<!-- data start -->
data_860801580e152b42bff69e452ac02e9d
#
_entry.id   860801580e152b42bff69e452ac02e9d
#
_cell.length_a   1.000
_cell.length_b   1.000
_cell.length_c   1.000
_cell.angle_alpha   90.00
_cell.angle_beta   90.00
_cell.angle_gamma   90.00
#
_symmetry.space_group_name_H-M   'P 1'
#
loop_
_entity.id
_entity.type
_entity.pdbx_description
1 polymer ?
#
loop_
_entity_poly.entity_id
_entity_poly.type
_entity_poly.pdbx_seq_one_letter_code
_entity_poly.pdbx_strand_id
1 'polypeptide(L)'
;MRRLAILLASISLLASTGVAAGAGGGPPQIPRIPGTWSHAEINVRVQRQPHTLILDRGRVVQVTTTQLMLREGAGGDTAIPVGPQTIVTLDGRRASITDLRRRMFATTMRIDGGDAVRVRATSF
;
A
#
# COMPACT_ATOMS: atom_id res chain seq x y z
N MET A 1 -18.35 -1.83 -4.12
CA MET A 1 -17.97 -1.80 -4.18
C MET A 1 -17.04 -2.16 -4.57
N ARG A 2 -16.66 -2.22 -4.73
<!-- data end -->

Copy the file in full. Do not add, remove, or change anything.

data_860801580e152b42bff69e452ac02e9d
#
_entry.id   860801580e152b42bff69e452ac02e9d
#
_cell.length_a   1.000
_cell.length_b   1.000
_cell.length_c   1.000
_cell.angle_alpha   90.00
_cell.angle_beta   90.00
_cell.angle_gamma   90.00
#
_symmetry.space_group_name_H-M   'P 1'
#
loop_
_entity.id
_entity.type
_entity.pdbx_description
1 polymer ?
#
loop_
_entity_poly.entity_id
_entity_poly.type
_entity_poly.pdbx_seq_one_letter_code
_entity_poly.pdbx_strand_id
1 'polypeptide(L)'
;MRRLAILLASISLLASTGVAAGAGGGPPQIPRIPGTWSHAEINVRVQRQPHTLILDRGRVVQVTTTQLMLREGAGGDTAIPVGPQTIVTLDGRRASITDLRRRMFATTMRIDGGDAVRVRATSF
;
A
#
# COMPACT_ATOMS: atom_id res chain seq x y z
N MET A 1 -18.35 -1.83 -4.12
CA MET A 1 -17.97 -1.80 -4.18
C MET A 1 -17.04 -2.16 -4.57
N ARG A 2 -16.66 -2.22 -4.73